Table of Contents
What Is Construction Contract?
Contract, especially when we talk about types of contract in construction and types of contracts in civil engineering, as per the Indian Contract Act 1872 means’agreements that are enforceable as such having been made with the free consent of the parties, by persons competent to contract for a lawful consideration and lawful object and which are not expressly declared to be void by any statute.’
In the definition, we could infer the criteria required for a contract to be valid.
These criteria are:
- There must be a mutual agreement between the two parties.
- There must be an offer made by one party called the promisor.
- The other party, called the promisee, must accept the offer.
- There must be a consideration, which is usually payment in the form of money for doing an act or abstinence from doing a particular act by promisor for promisee.
- The offer and acceptance should relate to something that is not prohibited by law.
- The offer and acceptance constitute an agreement that, when enforceable by law, becomes a contract.
- The contracting parties entering into the agreement should be competent, i.e., not disqualify
- Fied by either infancy or insanity to make such an agreement.
List of Contract Document
A conctruction contract comprises the following documents essentially:
- The Contract Drawing
- The Specifications
- The General Conditions of Contract (GCC)
- The Special Conditions of Contract (SCC)
- The Agreement
- The Bill of Quantities (BOQ)
Note: The turnkey tender documents may be having only the preliminary drawing may not have the bill of quantities
Categories of Contract
1. Separated Contracts
- Lump-Sum Contracts
- Measurement Contracts
- Item Rate Contracts
- Percentage Rate Contracts
- Cost Plus Percentage Contracts
2. Management Contracts
- Management Contracts
- Conctruction Management Contracts
- Design Management and Conctruction Contracts
3. Integrated Contracts
- Design-build Contracts
- Turkey Contracts
- Build Operate and Transfer
4. Discretionary Contracts
- Partnering Contracts
- Joint Venture Contracts
Also Read: Information About Contractor
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Types of Engineering Contracts
When considering types of contract costing and types of contracts in law, following are the different types of engineering contracts:
- Lump-Sum Contract
- Item-Rate & Unit Price Contract
- Percentage-Rate Contract
- Cost Plus Percentage Contract
- Cost Plus Fixed Fee Contract
- Cost Plus Variable Percentage Contract
- Labour Contract
- Target Contract
- Negotiated Contract
1. Lump-Sum Contract
Nature of Agreement In case of a lump-sum contract, the contractor agrees to carry out the entire work as shown in the drawings and described by specifications, by supplying labour and materials, all for a specified lump-sump.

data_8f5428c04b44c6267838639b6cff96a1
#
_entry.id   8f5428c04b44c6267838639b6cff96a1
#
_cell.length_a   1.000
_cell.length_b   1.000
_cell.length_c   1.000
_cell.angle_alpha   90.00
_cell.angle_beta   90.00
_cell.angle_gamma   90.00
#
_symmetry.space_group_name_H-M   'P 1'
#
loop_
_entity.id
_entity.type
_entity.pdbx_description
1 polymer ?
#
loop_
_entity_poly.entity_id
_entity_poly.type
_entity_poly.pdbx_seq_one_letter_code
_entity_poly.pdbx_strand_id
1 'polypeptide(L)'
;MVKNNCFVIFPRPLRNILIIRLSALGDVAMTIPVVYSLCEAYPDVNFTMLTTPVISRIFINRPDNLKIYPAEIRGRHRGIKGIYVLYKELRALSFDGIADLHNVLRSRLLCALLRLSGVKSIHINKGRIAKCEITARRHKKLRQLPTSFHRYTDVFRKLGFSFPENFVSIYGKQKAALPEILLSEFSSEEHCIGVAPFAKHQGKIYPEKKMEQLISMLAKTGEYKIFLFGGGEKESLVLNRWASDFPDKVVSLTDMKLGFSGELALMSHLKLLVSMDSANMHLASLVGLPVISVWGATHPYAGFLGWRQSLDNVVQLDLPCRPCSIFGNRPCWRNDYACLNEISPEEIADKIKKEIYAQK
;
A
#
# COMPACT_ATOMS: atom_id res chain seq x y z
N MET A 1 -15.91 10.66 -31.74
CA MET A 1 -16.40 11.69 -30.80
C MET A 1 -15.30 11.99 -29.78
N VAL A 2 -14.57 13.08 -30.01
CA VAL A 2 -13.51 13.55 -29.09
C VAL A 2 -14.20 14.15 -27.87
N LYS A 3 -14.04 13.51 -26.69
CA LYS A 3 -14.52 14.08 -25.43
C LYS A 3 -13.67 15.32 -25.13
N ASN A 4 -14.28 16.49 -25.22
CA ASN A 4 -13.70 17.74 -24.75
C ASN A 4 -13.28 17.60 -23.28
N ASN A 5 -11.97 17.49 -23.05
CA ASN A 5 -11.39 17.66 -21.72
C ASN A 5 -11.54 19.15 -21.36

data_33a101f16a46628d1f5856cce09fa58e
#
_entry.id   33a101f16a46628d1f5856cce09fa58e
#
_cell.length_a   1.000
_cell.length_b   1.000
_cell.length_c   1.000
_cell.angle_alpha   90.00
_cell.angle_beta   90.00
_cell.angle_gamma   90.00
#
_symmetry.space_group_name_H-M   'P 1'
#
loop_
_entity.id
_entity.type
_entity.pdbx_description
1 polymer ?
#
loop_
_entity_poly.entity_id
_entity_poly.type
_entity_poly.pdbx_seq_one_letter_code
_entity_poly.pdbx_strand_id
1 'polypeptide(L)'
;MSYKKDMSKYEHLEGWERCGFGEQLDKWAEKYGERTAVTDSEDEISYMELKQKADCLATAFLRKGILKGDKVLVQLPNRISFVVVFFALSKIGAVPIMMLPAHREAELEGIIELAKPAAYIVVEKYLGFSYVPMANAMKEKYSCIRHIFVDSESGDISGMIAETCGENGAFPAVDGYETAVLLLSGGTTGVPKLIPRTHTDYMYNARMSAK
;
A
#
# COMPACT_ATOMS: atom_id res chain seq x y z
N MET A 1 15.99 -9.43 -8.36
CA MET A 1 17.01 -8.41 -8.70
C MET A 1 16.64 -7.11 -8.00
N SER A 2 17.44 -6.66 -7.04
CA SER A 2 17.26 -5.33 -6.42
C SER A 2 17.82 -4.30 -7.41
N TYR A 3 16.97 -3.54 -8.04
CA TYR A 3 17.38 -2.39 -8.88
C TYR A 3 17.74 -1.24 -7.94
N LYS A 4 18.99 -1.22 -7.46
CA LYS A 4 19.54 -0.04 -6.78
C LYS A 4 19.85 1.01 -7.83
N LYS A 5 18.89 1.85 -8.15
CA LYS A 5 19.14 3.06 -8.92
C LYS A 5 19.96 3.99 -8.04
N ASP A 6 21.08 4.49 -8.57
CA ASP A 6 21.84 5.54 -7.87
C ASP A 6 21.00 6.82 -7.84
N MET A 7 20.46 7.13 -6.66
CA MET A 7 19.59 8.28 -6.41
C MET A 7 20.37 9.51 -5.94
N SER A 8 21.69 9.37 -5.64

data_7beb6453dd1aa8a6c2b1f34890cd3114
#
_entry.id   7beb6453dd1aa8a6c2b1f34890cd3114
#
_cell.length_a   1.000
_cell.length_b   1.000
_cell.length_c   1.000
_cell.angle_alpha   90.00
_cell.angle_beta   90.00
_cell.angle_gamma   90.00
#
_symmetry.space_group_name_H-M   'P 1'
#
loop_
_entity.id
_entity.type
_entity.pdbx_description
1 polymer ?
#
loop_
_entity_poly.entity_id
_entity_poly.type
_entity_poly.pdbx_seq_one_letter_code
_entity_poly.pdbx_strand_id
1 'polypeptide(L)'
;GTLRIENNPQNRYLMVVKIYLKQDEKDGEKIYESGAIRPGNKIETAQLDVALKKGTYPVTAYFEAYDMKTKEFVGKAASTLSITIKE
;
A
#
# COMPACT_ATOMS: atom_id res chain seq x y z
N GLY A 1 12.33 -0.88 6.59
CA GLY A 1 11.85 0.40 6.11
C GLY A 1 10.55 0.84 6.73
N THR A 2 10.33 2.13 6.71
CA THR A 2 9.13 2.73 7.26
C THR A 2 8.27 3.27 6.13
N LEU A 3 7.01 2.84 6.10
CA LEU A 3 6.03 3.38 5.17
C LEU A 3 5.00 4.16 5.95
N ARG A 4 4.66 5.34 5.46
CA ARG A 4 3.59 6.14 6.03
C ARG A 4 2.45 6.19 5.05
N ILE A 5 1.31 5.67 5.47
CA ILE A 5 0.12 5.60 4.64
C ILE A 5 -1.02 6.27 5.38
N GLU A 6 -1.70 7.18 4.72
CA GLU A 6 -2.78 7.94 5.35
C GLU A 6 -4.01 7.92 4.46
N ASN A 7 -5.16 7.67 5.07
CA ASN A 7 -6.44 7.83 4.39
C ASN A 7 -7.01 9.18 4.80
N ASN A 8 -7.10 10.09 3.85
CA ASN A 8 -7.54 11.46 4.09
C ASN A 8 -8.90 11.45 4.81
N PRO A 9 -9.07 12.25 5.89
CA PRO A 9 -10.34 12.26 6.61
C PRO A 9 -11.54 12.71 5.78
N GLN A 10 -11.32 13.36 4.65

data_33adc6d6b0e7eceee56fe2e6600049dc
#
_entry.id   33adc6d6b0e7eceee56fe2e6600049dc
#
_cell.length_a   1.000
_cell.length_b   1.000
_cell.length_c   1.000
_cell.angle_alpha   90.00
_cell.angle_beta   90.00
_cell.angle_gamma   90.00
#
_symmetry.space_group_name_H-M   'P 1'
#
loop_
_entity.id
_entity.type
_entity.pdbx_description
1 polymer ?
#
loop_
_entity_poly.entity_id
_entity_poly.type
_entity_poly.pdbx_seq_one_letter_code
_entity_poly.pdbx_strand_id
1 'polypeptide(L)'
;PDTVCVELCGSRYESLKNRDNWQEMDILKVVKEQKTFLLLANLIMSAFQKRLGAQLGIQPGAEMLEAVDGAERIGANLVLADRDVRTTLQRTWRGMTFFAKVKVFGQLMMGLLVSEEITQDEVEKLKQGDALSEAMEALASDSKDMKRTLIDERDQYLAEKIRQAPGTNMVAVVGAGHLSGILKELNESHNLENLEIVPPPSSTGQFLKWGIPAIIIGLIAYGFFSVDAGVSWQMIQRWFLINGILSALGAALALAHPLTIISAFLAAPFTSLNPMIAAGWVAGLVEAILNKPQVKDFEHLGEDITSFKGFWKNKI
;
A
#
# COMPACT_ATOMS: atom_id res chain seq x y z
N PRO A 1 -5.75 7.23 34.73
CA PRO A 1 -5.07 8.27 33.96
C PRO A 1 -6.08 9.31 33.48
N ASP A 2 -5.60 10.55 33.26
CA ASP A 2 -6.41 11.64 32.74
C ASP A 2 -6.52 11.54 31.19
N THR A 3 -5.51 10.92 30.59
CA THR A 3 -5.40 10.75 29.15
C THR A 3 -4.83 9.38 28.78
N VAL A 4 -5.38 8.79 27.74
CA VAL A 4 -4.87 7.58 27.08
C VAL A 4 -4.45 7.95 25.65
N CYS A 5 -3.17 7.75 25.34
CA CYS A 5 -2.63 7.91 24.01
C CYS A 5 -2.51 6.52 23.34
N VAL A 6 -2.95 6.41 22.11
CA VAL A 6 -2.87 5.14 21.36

Sometimes, the agreement makes a provision for adjusting the “fixed sum,” allowing for the cost of extras, variations, omissions, etc.
The major feature of the agreement is that the contractor agrees to accomplish all his/her contractual obligations and responsibilities for the stipulated payment, no matter what trouble or expense he/she comes across or incurs in doing so.
All the documents, except the “bill of quantities,” form the basis of the agreement.
A schedule of rates is sometimes included to work out the cost of extras or omissions.
2. Item-Rate & Unit Price Contract
Nature of Agreement What is an item rate contract? An item-rate contract is one in which the contractor agrees to carry out the work as per the drawings, bills of quantities, and specifications in consideration of a payment to be made entirely on measurements taken as the work proceeds, and at the unit-prices tendered by the contractor in the bill of quantities.
This method has its own item rate contract advantages and disadvantages.
A bill of quantities is prepared, giving, as precisely as possible, the quantities of each item of work to be carried out, and the contractor enters the unit rate against each item of work.
The basis of the agreement is thus the unit rate of each item, certain practical and reason-able variations in the quantities being accepted by both parties.
All the documents are invariably included in the agreement.
The bill of quantities includes an item of cement concrete, and the estimated quantity is 11,000 m3.
The contractor’s tendered rate represents the amount that he/she is to be paid for each cubic meter of concrete in the finished work,
Whether the actual quantity is 10,000 m3 or 12,000 m3.
3. Percentage-Rate Contract
In this form of the contract, often referred to as difference between item rate contract and percentage rate contract, the department draws up the schedule of items according to the description of items sanctioned in the estimate with the quantities, units, rates, and amounts shown therein.
When a department fixes the rate of item it is known as “Item Rate Contract”.
The percentage-rate contract is similar to the item-rate contract in almost all respects except for the method of tendering the unit rates.
The bills of quantities supplied to all the intending bidders include, in addition to the approximate quantities and detailed description, the unit rates as estimated by the engineer.
While tendering, the contractors do not have to write the rate or estimated cost of each item, but a percentage figure by which the estimate unit rates are to be increased or decreased, the same percentage figure being applicable to all the items.
Contract documents are the same as those included in an item-rate contract.